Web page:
Raspberry Pi Controlled Codebug With I2C


Connecting CodeBug to your Raspberry Pi can unleash it’s full potential. Your programs can:

  • Make CodeBug respond or control Minecraft

  • Display your Tweets on CodeBug

  • Control CodeBug from hundreds of miles away remotely over the web

  • Turn CodeBug’s LEDs on and respond to its buttons

  • Create games, and anything you can imagine, and program in Python

  • Hook up with Internet of Things devices

CodeBug tethering works by putting a special project file onto your bug and plugging CodeBug onto your Raspberry Pi’s GPIO pins.

You will need
CodeBug CodeBug
Micro USB cable
Raspberry Pi

Set up Tethered mode

For Tethered mode you need to load your CodeBug with a special project file. This is downloaded to CodeBug just the same as a regular user program (refer to the download guide for details).

Download this I2C Tether mode project and load it onto your CodeBug.

Fitting CodeBug to Raspberry Pi

CodeBug connects straight to Raspberry Pi’s GPIO header through CodeBug’s expansion connector. While your Pi is disconnected from power, align CodeBug to the pins shown in the diagrams below and gently push CodeBug’s connector onto the GPIO pins.

Choose your matching Raspberry Pi model

If you are still unsure which Raspberry Pi GPIO pins to connect CodeBug to, note the pin labels on the back of CodeBug, and connect these to the corresponding pins on your Raspberry Pi.

You can now power up your Raspberry Pi.

Enable Raspberry Pi I2C

First, make sure you have enabled I2C by opening a Terminal window and running

sudo raspi-config

And then choose

Advanced Options > I2C then select Yes for both questions.

Python libraries for Raspberry Pi

You must now install the Python libraries that will talk to your CodeBug using the I2C GPIO pins.

In your Terminal window, type

sudo apt-get update
sudo apt-get install python3-codebug-i2c-tether

Test with an example

Download this example to your Raspberry Pi (right click Save Link As…)

Run the example your Terminal with the following command

python3 example.py

You will see an arrow pointing up-left on your CodeBug’s LED display!

Creating Tethered CodeBug programs

You can write your own Tethered CodeBug programs using Python and a few simple commands to control your CodeBug. In the next steps you will start an interactive Python session and enter commands to interact with your tethered CodeBug.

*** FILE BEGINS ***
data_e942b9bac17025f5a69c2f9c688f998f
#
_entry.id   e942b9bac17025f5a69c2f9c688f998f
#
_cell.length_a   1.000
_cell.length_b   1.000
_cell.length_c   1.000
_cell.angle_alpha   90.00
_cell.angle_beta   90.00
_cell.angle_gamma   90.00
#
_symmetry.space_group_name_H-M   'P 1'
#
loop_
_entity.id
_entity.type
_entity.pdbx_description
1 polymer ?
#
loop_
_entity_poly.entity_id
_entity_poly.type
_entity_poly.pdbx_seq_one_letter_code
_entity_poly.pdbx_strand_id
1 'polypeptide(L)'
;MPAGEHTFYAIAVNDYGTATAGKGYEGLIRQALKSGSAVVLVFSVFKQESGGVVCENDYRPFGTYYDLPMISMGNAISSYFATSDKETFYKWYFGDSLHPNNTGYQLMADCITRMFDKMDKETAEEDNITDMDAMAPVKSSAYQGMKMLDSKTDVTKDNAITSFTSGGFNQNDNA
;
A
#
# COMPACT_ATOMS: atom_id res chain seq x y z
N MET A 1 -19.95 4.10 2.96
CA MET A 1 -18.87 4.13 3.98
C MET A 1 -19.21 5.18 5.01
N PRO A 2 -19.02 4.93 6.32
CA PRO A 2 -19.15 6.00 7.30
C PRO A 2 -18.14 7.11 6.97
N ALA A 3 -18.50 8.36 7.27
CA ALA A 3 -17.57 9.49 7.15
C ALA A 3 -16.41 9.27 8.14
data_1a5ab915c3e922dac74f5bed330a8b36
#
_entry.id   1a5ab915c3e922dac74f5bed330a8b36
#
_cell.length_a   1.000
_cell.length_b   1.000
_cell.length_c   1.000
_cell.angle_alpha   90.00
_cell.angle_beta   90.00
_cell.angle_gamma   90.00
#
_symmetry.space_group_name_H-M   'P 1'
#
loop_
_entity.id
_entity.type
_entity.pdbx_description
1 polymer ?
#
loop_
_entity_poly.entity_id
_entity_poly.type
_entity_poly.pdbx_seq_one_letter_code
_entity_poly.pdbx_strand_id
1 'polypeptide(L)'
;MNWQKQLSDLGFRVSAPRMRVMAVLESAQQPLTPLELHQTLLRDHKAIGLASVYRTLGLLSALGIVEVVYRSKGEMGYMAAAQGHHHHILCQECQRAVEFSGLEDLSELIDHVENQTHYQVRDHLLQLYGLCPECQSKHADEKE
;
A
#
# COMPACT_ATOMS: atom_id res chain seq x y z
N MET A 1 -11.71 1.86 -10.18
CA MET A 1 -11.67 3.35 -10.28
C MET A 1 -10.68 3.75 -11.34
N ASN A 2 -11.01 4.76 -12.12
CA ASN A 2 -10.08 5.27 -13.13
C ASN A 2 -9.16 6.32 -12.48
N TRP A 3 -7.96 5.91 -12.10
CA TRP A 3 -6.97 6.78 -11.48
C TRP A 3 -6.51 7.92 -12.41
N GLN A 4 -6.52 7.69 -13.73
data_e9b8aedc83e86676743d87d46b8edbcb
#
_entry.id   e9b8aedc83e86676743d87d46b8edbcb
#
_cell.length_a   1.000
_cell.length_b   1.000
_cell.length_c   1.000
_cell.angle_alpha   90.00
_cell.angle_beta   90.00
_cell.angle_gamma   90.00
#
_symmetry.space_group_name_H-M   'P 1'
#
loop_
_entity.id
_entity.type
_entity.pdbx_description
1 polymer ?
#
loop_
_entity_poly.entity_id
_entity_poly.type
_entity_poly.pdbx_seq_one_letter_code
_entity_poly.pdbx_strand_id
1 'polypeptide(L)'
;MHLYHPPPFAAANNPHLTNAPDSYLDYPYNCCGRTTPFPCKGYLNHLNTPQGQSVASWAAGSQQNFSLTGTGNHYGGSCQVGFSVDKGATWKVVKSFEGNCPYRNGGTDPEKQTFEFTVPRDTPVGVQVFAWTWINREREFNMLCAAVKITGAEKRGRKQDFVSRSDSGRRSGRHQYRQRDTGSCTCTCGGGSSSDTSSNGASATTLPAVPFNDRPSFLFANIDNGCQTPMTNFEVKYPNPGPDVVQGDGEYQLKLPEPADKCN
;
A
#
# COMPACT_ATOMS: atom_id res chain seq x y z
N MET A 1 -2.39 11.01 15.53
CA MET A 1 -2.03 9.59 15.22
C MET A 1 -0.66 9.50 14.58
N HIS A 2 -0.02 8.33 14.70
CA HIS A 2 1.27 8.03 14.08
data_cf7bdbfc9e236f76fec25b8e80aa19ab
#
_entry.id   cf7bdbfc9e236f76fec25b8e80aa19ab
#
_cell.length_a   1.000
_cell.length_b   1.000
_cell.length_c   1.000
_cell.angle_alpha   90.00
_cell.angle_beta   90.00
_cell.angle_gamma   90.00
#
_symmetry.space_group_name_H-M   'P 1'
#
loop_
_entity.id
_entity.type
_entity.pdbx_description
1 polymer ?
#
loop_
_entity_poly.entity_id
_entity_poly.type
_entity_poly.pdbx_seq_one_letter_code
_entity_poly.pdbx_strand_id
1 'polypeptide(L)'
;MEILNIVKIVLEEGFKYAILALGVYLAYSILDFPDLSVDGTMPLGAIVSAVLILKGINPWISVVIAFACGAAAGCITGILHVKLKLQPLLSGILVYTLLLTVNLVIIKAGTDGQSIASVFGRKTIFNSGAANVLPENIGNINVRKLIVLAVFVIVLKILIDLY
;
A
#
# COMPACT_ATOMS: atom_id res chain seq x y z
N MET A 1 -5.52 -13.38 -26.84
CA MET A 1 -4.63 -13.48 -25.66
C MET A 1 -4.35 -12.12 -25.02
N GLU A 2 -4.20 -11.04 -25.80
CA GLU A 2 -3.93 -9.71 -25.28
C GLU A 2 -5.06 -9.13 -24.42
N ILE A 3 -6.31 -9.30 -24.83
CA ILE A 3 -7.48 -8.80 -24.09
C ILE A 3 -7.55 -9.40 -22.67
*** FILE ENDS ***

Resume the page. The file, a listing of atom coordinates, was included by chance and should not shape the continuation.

Open a Terminal and type


You will see the python prompt appear >>>. Now import the CodeBug I2C library by entering

import codebug_i2c_tether

cb = codebug_i2c_tether.CodeBug()



You will see the center LED light up on CodeBug.

Try setting a row of CodeBug’s LEDs at the same time


You will see the third row of LEDs light up in the sequence you gave. 0b10101 is a binary value. The 0b shows that it is binary and the 10100 determines which LEDs are on. 1 represents on and 0 represents off. This means that the LED to the far left is on (column 0), the next LED is off and the next on (column 2), and the other two LEDs are off.

Write text on the CodeBug’s LEDs, using the command

cb.write_text(0, 0,'A')

An A will appear on the CodeBug LEDs

To write scrolling text on the CodeBug’s LEDs, first import the time module:

import time

You can now scroll text using the commands:

for i in range(0,-30,-1):

    cb.write_text(i, 0, 'Hello', direction="right")


The text "Hello" will scroll

Check whether a button is pressed, by giving get_input either an ‘A’ or a ‘B’ or numbers 0-3.


This will return True if the button is pressed, otherwise it will return False.

Press Crtl D to exit Python.

What next?

You can get a full list of the commands available by typing the following into your interactive Python shell, with the codebug_i2c_tether library imported.


Write long programs for Tethered mode CodeBug by writing commands in your text editor and saving and running the file in the way you did with the examples earlier, (python yourfile.py).

Tethered mode gives your CodeBug access to the full computing power, functionality and network connectivity of your Raspberry Pi! Make the most of the variety of powerful yet easy to use Python modules allow your CodeBug to generate random numbers, create email alerts or even post to Twitter!

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